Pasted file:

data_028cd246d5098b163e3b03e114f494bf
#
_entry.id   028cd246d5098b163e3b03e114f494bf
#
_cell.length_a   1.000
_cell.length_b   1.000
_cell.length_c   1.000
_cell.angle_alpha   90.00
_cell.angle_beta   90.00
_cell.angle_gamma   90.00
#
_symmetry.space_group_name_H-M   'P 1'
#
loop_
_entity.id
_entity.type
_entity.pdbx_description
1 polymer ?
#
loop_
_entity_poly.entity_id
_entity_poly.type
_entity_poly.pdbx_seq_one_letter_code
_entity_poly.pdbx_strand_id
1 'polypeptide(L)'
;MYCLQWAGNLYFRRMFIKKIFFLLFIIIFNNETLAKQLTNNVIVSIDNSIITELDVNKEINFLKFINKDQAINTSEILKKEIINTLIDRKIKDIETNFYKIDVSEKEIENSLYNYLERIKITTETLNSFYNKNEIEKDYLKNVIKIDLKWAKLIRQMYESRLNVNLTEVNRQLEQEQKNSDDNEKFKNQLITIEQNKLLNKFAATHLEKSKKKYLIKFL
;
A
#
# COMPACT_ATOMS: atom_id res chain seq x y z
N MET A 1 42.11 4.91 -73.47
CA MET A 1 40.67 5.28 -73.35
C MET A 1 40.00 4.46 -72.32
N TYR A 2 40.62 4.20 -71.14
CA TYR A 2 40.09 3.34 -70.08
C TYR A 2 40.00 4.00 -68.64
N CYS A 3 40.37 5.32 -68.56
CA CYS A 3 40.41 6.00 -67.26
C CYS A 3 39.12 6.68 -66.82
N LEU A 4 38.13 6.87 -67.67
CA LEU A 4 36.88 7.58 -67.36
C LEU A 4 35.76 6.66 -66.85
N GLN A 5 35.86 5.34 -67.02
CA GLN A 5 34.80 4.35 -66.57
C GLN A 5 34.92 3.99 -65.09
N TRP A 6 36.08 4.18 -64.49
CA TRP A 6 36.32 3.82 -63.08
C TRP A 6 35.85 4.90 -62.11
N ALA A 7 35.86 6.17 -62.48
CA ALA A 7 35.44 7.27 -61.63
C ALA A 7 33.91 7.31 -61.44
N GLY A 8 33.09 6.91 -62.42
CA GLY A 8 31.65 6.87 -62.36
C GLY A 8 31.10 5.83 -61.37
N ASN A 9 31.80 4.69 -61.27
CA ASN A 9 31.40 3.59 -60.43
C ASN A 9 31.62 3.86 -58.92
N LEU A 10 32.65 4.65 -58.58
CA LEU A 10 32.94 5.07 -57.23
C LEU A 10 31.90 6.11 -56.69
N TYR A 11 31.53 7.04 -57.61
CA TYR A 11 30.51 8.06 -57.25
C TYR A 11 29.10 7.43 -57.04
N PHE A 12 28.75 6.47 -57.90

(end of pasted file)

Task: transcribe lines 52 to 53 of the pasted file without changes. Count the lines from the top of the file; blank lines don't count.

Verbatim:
N GLY A 8 33.09 6.91 -62.42
CA GLY A 8 31.65 6.87 -62.36